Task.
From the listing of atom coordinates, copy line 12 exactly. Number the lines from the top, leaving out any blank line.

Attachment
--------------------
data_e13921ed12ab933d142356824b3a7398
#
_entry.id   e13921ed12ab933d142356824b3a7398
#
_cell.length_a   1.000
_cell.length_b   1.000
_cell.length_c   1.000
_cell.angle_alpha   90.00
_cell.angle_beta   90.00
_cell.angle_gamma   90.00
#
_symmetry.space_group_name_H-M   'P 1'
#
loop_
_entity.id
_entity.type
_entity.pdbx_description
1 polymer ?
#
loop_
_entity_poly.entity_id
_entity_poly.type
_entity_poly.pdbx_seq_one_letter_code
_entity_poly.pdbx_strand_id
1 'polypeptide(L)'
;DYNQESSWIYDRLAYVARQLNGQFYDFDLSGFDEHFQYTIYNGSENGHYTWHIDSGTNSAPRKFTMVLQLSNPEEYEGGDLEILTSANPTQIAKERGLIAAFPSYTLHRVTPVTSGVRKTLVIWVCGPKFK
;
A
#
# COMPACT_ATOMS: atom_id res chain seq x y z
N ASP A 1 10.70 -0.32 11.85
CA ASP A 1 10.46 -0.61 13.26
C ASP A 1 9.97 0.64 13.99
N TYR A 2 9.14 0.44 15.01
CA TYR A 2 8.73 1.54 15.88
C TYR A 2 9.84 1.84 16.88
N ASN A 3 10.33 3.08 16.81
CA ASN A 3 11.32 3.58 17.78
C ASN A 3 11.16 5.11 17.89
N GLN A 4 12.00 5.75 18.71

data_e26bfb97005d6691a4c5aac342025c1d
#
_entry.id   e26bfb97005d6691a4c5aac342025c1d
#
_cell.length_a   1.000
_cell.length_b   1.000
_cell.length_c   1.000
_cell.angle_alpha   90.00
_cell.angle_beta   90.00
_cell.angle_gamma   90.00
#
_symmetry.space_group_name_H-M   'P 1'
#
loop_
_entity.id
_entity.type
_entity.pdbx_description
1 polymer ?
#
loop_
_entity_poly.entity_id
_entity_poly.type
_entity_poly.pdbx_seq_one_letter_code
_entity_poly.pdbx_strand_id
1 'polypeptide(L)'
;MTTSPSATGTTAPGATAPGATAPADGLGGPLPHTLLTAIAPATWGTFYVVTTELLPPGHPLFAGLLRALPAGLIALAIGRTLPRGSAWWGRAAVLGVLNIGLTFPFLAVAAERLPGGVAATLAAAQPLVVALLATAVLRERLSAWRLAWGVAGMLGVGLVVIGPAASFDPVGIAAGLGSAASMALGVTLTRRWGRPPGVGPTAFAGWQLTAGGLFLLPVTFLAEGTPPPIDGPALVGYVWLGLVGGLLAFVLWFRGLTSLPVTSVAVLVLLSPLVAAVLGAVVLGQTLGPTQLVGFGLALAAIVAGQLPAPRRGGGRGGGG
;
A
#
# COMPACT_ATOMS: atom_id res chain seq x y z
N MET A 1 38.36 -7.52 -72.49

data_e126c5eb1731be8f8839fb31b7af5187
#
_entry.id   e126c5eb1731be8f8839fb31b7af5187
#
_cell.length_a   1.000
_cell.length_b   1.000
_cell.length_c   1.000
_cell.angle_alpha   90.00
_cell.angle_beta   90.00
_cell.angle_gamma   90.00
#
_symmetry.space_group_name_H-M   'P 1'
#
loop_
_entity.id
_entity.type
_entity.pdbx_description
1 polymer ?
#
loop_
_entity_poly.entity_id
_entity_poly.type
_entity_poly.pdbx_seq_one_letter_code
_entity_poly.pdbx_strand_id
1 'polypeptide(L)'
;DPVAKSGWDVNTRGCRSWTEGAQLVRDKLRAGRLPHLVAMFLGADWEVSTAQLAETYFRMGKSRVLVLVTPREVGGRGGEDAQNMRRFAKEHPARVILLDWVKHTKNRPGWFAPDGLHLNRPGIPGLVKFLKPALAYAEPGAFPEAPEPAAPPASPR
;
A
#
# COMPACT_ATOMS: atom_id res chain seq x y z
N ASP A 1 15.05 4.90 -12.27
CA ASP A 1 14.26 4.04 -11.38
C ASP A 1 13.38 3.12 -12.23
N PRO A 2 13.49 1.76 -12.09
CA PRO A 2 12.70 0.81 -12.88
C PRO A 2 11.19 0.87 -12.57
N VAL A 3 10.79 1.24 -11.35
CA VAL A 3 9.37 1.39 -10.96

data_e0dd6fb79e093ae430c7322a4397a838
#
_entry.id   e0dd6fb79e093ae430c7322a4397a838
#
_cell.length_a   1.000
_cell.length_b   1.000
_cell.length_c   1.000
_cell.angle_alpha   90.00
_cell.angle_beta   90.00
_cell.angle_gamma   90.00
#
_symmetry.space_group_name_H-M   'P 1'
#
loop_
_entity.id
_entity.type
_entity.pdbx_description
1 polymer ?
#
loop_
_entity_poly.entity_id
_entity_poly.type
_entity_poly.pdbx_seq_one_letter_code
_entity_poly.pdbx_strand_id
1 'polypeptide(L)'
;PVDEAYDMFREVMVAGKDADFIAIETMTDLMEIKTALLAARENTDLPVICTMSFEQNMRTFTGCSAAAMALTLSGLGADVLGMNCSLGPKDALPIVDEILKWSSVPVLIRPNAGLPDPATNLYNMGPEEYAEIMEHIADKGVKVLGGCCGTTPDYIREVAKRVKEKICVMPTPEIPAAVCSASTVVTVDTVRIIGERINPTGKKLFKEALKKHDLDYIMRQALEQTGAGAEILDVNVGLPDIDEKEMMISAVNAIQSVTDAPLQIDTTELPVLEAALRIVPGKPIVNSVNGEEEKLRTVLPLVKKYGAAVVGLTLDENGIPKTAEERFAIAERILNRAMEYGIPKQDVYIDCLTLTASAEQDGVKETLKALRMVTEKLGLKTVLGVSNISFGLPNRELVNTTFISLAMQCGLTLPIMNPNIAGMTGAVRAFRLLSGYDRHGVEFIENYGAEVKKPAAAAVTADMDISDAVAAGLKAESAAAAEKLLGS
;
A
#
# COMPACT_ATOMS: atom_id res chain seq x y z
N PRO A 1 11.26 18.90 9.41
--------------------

_symmetry.space_group_name_H-M   'P 1'